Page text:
Friday, April 25, 2014

friday night

:: it's friday night and i am feeling lazy and unmotivated. i feel like ditching dinner obligations and reading a book for the rest of the evening. alas, my life does not currently allow such luxuries.

:: dan and i are talking seriously about enrolling will in the local charter school this fall. he will be in 5th grade and it will be a big step for all of us! we feel like the time is right... but we will see. i'm excited for the possibilities. 

:: i'm running my 2nd half-marathon on sunday, with one of my best local friends / distance-running partner. she is moving to anchorage at the end of may, which is sad for me, but not all bad, because i'm planning to go out in a year or so and run a race with her there (simultaneously realizing my dream of seeing alaska.)

:: the last two books i bought on kindle (one being francine rivers' latest, and the other was highly recommended to me, called sober mercies) did not download because..... our credit card number was hacked last week, which i forgot about, and attempted to buy them using the cancelled number. oops.

:: in another oops, i referred to dan's boss, katheen kane, today as "kathleen kelly". if that sounds vaguely familiar, you're right, IT IS. because that was meg ryan's character in you've got mail. nice, huh? i'm awesome like that.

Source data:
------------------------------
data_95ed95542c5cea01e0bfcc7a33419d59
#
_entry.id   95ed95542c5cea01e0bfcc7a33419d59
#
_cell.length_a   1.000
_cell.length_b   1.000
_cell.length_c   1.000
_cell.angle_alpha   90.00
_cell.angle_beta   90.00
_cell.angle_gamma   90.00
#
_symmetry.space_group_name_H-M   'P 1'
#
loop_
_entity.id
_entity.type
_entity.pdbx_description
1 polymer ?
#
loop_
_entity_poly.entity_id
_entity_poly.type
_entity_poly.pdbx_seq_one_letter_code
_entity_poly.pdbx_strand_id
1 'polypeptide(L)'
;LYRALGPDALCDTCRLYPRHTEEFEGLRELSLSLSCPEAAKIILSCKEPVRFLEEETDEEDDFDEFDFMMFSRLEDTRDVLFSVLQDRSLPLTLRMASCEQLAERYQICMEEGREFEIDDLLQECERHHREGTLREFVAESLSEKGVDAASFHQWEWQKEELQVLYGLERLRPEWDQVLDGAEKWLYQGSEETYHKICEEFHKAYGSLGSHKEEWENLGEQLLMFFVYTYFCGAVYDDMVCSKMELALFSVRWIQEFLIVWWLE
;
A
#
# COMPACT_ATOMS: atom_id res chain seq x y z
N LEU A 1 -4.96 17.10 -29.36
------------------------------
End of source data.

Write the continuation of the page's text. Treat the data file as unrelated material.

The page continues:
:: well dinner is done and i need to go call the kids inside. they are currently behind the garage with dan, strapping leftover dynamite to random objects and blowing them up. (yes, somehow dan has "leftover dynamite" in the garage. i have no idea. don't even ask. 

:: happy weekend! 

Tuesday, April 22, 2014

worship and dishes: a winning combo

Tonight we had our first spring dinner outside on the back porch... I made risotto (a perennial family fave) and sautéed mushrooms ... and leftover roasted brussels sprouts. It was lovely to sit outside in the fresh almost-spring air and listen to the kids' chatter and Dan's laugh and watch our crazy happy dog chasing birds in the yard. I love just being with my little fam.

After dinner, I offered to clean up and Dan offered to take the kids out in the woods for awhile to give me a quiet house. I love Hillsong Live's pandora station -- it always seems to "speak" to me, exactly when and where I need it. 

Tonight these lyrics echoed around my heart as I scrubbed pans and loaded dishes:

Your light will shine when all else fades

Never ending:
Your glory goes beyond all fame

And the cry of my heart
Is to bring You praise

From the inside out
Lord my soul cries out



I love good lyrics paired with good melodies. As I have little to no talent in either of those area, I really appreciate it when someone else can pair the two and the result is that my very soul can rise and respond in kind: